Olivier Travers suggests:
"But looking at Google Desktop and its local web server comes a more intriguing thought. How about partnering with or acquiring a large ISP/WISP (say, Earthlink) to deliver an affordable service bundle with symmetrical bandwidth, static IPs, reliable DNS, and self-publishing with Blogger, Picasa and Hello. Let millions of personal web servers bloom and piggy back on that big wave of user-generated content.
Google would basically reindex their customers' sites (just a directory on their desktop really) on the fly, and share the results with the rest of the world (or not) based on user settings (do not confuse the wedding pictures and the honeymoon video, ok). And now it makes sense to give software for free because you have other ways to bill consumers and learn about them. How's that for increasing targeted ad inventory while diversifying your revenue sources, and wiring yourself into people's life as well as within the fabric of the internet?"
"Anyway, imagine the landscape 5/10 years from now with ubiquitous PDA/cam/phones/whatever, lots of connectivity all around, more occasions and ways to generate content and to put it online instantly. Uploading pictures to a damn server with restricted storage just to share them with friends and family is akin to going to the telegraph office to send messages. It's just a transient state in the infrastructure that doesn't make any sense in the long run (provided we eventually get decent security on the desktop).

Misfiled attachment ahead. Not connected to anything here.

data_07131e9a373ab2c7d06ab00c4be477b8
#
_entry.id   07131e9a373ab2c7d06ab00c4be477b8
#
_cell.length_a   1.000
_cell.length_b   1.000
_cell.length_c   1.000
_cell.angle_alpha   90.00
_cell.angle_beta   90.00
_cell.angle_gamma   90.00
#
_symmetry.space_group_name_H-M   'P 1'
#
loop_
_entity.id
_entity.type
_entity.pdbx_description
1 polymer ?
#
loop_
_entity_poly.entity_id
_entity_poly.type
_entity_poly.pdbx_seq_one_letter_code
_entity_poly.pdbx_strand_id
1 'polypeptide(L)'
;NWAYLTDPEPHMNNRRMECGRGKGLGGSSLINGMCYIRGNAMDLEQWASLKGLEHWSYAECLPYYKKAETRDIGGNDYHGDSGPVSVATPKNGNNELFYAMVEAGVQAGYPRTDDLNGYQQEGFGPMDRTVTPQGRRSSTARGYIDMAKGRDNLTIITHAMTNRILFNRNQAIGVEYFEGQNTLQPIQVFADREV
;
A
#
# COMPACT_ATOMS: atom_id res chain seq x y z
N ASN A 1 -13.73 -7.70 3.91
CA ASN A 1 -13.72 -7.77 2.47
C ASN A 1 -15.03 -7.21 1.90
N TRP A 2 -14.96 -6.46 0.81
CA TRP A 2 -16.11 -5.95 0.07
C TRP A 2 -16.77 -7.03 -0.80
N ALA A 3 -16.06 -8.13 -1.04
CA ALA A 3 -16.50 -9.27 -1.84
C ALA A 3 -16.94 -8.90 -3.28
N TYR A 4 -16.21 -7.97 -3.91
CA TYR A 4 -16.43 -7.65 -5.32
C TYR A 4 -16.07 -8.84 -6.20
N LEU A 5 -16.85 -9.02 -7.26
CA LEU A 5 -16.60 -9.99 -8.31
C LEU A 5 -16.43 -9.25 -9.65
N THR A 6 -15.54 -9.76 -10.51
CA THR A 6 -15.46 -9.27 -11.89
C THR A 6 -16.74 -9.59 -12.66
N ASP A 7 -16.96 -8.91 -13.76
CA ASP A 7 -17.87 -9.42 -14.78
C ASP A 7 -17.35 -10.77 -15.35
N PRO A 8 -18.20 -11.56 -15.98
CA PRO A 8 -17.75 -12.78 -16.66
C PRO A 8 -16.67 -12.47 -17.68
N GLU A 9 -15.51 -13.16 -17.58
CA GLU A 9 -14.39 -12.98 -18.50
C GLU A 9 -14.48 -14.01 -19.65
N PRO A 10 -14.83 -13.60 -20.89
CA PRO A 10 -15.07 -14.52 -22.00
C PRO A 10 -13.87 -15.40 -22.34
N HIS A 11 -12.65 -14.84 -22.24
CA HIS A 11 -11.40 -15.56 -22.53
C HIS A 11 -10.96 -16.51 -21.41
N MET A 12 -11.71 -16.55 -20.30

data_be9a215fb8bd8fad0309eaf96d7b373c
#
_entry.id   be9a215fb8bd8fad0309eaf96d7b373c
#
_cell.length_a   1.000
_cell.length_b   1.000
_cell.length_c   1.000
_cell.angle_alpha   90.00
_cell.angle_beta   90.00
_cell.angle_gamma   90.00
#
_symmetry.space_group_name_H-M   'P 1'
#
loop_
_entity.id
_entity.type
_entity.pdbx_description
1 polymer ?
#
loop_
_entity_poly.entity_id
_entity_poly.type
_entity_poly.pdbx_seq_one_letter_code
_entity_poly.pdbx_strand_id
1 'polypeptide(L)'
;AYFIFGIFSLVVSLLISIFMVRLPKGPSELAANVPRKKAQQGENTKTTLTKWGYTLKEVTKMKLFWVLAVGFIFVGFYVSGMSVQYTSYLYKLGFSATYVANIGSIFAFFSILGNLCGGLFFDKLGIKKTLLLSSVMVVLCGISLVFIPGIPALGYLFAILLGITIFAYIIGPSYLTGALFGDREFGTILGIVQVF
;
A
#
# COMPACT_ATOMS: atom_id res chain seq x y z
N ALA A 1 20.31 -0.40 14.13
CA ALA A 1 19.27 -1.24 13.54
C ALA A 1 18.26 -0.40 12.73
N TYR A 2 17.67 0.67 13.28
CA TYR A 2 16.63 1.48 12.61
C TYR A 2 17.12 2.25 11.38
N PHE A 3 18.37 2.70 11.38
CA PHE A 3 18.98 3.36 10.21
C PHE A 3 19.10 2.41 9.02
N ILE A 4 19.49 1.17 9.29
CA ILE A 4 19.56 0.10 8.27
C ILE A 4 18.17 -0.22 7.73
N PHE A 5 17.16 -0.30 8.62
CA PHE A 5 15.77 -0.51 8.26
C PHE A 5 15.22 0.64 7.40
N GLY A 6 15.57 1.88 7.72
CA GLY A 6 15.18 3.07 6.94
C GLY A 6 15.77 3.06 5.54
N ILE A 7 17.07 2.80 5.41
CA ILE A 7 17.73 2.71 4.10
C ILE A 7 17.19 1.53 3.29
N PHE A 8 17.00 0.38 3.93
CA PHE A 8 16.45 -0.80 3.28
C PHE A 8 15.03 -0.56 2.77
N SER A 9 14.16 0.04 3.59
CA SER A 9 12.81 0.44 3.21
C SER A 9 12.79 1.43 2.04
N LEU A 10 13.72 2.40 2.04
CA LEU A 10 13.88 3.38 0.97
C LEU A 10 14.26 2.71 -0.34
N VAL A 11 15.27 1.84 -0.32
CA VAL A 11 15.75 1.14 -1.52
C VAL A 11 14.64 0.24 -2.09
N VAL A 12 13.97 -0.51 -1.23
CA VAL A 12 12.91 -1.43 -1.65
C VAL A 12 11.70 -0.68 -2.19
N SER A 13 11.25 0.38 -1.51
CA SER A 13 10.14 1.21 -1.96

Google is not going to win against Microsoft or even decisively beat Yahoo by going through predictable motions. GBrowser is just a way to wave a red flag at Microsoft with 'please come and squash me' written on it. I find it funny that the same people who get all wet about the GoogleOS are claiming that operating systems are a commodity and there's no money in there anymore. So why should Google do it then?
Instead, Google has to keep being disruptive and unpredictable. Microsoft never made much out of its broadband investments, Yahoo is humming a boring song with SBC, AOL TW is toast. Incidentally all seem to confuse the Internet with TV. Maybe Google could really turn the tables. It's all about empowering end users..."
Source: Olivier Travers
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